Update: An Astute Reader notes that NB’s statement doesn’t mention that it was an American client or that the elections in question were Tuesday’s primaries. Good point! I made that assumption, but NB’s clients are international, and this may have been an attack on someone overseas, with their U.S. clients suffering collateral damage. I’ll see what I can find out. Update II: The Twitterverse is convinced the target was the UK Independence Party. So much for respecting people’s right to speak, no matter how much you may disagree with them.
Campaign dirty tricks! Organizing-technology provider NationBuilder got hit by a “Distributed Denial of Service” attack on Monday, which they believe was intended to hurt one of their political clients right before Tuesday’s primary elections. Nasty stuff!
A DDoS attack occurs when someone directs many different computers to request files from a particular website or domain all at once, slowing traffic to and from the target’s webservers and sometimes crashing them entirely. How is this possible? Malware: bad actors in the internet space, who’ve managed to insert code into many different computers that they can then activate from afar. From NationBuilder:
NationBuilder began experiencing a distributed denial of service (DDoS) attack on Monday, resulting in a full service outage from 1:07pm to 5:35pm PT, and intermittent outages through Tuesday morning. These attacks did not compromise any of your data or financial information.
We are reasonably certain the attack is directed at one of our customers for their political beliefs, and is meant to disrupt upcoming elections.
Not exactly elevating the political discourse, eh? And NationBuilder’s well aware that they can take a hit from this event, too:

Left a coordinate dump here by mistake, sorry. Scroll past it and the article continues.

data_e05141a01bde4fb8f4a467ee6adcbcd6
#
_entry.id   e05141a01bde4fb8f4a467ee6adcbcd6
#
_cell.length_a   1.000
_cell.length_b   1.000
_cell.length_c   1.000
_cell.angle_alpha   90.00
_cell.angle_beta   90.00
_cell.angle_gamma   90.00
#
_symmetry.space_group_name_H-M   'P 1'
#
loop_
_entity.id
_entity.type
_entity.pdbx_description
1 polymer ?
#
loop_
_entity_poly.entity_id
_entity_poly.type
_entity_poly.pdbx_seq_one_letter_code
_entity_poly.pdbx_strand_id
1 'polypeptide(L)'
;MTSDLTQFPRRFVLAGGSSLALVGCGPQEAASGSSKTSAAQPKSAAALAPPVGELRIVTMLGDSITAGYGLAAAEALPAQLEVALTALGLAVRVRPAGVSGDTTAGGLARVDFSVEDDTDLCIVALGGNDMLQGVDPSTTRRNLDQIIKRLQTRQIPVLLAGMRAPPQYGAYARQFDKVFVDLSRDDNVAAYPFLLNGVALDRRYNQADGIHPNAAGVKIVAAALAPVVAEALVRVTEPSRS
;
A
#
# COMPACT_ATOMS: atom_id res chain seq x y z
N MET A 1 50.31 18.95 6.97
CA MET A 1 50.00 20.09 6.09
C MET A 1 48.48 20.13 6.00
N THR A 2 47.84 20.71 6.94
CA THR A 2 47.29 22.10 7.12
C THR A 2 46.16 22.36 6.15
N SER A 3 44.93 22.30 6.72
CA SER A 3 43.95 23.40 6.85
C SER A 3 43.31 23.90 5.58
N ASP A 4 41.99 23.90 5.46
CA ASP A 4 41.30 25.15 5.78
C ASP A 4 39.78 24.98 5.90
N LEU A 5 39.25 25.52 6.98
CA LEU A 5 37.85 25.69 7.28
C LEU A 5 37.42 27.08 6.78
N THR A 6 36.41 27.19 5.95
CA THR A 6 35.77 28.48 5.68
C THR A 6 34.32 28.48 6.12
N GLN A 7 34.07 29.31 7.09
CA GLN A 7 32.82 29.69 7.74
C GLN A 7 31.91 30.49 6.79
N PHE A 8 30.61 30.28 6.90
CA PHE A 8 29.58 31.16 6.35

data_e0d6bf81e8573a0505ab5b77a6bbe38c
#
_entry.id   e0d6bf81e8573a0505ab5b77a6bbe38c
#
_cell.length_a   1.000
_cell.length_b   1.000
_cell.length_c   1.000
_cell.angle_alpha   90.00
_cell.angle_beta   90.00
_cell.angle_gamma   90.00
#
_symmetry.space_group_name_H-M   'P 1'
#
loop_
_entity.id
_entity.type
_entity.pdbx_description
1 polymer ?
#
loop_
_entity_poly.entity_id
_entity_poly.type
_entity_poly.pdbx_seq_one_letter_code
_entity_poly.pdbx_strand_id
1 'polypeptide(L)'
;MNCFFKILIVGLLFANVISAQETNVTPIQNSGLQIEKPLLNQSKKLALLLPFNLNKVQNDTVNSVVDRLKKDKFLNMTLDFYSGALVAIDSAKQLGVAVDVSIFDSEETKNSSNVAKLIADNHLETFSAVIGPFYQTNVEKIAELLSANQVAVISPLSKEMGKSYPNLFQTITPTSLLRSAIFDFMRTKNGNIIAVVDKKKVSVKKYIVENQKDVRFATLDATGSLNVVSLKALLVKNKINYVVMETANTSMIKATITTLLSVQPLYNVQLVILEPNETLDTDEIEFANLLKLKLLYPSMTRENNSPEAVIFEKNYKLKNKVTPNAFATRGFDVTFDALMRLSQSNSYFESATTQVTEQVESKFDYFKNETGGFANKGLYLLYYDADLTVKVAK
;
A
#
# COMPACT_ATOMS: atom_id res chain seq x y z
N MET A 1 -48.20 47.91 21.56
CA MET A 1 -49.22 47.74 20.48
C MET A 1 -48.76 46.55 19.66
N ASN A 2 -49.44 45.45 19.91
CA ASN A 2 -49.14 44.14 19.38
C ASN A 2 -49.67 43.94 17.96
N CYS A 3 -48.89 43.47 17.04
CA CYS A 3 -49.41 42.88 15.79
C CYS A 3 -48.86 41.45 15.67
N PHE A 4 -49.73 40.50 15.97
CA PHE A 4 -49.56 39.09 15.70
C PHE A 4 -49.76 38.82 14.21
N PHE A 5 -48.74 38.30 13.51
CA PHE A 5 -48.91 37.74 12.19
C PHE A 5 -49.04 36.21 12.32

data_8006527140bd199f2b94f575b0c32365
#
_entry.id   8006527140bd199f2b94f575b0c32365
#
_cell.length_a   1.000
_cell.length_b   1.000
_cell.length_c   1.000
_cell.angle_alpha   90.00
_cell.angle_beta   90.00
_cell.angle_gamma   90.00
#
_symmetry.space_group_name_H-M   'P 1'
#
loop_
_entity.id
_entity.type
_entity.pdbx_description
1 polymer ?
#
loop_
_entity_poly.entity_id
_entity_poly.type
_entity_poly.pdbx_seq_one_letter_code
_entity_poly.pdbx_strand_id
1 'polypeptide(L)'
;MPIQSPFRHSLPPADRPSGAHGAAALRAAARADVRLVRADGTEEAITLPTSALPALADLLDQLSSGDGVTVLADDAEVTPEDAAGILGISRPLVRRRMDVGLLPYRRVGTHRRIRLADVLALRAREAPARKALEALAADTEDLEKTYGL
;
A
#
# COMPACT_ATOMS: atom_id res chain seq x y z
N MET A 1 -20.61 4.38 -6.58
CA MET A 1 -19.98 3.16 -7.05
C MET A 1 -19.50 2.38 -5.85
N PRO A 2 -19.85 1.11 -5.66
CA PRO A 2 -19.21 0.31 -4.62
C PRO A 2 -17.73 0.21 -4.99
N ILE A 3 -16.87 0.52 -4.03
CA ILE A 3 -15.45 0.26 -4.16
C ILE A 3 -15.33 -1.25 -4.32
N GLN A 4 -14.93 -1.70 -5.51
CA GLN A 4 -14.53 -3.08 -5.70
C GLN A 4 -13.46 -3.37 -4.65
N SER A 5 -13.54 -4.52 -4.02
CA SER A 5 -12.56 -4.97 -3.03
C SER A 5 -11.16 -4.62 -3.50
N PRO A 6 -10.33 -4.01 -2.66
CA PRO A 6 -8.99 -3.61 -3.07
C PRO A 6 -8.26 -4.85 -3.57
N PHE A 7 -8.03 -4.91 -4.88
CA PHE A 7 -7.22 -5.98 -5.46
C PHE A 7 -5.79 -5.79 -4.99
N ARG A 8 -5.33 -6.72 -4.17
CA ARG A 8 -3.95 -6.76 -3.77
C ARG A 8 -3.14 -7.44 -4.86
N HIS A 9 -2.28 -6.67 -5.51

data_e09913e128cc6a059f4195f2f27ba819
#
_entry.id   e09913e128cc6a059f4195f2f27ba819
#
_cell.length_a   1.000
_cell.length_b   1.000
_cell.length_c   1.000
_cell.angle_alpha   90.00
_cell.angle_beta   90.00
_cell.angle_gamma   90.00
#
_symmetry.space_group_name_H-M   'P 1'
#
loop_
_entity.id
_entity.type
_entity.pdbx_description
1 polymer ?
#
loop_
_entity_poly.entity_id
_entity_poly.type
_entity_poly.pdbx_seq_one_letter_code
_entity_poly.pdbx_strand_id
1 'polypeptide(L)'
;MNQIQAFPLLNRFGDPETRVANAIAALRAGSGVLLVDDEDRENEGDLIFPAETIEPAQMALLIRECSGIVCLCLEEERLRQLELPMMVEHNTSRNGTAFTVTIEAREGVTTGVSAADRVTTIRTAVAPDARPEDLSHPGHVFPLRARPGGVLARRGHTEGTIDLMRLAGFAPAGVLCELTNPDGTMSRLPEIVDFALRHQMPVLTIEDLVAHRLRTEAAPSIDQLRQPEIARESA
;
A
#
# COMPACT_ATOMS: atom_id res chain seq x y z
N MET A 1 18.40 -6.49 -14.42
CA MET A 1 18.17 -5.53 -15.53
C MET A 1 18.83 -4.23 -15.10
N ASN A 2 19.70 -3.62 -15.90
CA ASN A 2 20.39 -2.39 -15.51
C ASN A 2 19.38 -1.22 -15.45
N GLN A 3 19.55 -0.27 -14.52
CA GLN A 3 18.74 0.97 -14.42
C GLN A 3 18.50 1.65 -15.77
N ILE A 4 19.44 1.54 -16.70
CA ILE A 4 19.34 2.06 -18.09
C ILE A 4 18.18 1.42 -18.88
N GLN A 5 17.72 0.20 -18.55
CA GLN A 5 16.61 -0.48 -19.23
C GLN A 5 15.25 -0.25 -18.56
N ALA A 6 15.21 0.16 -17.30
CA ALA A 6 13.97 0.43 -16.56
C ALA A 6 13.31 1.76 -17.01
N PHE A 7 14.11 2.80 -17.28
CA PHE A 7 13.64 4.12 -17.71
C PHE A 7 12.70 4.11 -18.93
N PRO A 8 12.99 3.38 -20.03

NationBuilder exists to provide the infrastructure for organizing â€“ and that infrastructure must withstand any attacks.
And this week, we failed. We are deeply sorry.
The only good news to come of this is that we are dramatically stronger than we were before, both in our technical infrastructure and in our effectiveness as a team. We cannot promise this will never happen again, but we can promise that we will continue to invest heavily in our infrastructure to withstand any and all attacks.
DDoS attacks aren’t new in politics; we covered one back in 2006, soon after Epolitics.com launched. But attacking your target’s advocacy platform can have powerful ripple effects, as we see in the case of NationBuilder: when you try to bring down one campaign or organization, you can hurt many others in the process. Let this be a warning to every other political technology provider! And, it gives me yet another argument why we need as much competition and variety in the political technology market as possible. This WON’T be the last online dirty trick we’ll see in politics — that I can guarantee.